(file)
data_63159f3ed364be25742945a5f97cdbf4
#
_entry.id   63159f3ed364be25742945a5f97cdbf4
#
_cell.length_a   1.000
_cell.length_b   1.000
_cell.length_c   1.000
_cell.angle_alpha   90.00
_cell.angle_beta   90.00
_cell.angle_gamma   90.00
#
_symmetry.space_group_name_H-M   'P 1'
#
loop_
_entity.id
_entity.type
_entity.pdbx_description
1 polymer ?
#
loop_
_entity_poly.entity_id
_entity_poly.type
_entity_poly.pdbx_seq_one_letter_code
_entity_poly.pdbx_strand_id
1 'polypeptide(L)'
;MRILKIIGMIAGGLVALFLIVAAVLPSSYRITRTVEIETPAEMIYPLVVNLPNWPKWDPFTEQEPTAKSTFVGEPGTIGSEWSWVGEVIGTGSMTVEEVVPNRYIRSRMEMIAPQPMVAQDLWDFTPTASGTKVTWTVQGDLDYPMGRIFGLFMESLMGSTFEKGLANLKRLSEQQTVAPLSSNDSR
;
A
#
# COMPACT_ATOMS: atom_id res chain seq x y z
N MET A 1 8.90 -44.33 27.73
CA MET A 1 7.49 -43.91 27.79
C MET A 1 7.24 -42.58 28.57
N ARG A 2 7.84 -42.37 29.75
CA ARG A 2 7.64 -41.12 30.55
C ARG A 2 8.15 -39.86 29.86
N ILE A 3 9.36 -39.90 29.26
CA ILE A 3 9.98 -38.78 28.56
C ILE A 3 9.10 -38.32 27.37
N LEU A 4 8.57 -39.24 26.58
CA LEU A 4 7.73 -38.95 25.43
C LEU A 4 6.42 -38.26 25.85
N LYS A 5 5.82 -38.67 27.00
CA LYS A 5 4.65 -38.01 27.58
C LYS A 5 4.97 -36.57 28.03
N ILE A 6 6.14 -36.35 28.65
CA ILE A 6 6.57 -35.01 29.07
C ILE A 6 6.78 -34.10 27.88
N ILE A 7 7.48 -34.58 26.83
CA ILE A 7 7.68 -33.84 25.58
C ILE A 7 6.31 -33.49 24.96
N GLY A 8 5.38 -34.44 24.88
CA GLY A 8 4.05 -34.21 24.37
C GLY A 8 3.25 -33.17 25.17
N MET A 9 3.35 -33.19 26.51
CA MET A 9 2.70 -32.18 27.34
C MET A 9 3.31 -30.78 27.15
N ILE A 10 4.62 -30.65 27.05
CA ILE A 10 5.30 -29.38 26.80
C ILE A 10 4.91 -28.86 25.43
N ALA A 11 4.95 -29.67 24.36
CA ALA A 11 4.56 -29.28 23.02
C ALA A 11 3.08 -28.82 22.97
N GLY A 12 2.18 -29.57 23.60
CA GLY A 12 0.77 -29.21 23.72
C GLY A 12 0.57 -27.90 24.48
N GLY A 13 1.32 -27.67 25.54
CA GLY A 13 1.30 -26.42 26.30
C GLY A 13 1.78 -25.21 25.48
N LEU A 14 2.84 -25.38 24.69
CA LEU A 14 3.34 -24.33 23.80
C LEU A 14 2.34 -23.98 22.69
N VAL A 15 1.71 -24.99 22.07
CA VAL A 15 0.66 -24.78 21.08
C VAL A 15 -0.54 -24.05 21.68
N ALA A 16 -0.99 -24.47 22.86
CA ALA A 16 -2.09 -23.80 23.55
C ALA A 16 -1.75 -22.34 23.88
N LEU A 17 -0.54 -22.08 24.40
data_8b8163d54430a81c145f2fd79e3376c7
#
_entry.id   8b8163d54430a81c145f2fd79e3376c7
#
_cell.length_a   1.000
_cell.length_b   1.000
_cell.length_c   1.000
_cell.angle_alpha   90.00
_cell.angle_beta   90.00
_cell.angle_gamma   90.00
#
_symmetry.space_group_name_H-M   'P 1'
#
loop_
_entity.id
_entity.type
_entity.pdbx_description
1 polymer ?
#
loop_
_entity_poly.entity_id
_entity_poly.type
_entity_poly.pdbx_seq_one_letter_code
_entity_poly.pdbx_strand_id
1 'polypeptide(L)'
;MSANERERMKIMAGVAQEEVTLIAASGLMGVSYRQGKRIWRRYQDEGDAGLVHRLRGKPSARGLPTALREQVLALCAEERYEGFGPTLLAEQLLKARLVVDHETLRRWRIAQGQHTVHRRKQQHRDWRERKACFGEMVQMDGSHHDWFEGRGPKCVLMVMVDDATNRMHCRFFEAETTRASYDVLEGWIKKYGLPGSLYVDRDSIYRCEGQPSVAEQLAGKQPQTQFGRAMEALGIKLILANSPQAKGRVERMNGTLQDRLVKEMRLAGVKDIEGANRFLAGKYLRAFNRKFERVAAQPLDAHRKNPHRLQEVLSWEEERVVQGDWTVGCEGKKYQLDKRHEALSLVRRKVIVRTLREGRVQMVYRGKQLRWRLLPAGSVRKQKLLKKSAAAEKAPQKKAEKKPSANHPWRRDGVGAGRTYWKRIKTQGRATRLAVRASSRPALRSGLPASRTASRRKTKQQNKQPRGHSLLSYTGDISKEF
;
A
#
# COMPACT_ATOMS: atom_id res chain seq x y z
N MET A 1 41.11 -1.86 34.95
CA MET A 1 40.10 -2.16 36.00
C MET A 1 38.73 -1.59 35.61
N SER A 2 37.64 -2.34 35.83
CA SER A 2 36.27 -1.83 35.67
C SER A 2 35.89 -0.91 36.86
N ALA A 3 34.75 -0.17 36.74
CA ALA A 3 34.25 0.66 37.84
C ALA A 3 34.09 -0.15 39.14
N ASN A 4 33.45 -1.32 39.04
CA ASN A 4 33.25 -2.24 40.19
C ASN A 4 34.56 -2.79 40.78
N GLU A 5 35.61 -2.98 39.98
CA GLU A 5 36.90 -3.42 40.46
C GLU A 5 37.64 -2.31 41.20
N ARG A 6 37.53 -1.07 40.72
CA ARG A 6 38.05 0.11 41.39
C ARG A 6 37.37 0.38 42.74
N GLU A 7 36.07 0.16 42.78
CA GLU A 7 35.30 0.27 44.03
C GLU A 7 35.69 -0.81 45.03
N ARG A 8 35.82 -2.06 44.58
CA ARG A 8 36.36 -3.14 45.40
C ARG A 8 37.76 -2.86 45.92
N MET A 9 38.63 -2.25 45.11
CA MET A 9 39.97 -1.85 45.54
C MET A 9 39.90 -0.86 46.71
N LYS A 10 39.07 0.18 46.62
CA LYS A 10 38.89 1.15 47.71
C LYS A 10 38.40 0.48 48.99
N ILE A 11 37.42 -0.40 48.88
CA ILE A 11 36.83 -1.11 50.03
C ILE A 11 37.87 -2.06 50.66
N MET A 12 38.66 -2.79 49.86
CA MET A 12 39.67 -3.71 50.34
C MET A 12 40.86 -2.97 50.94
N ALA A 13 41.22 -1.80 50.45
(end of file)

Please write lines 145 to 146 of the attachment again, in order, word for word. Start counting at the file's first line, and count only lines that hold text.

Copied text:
C MET A 12 40.86 -2.97 50.94
N ALA A 13 41.22 -1.80 50.45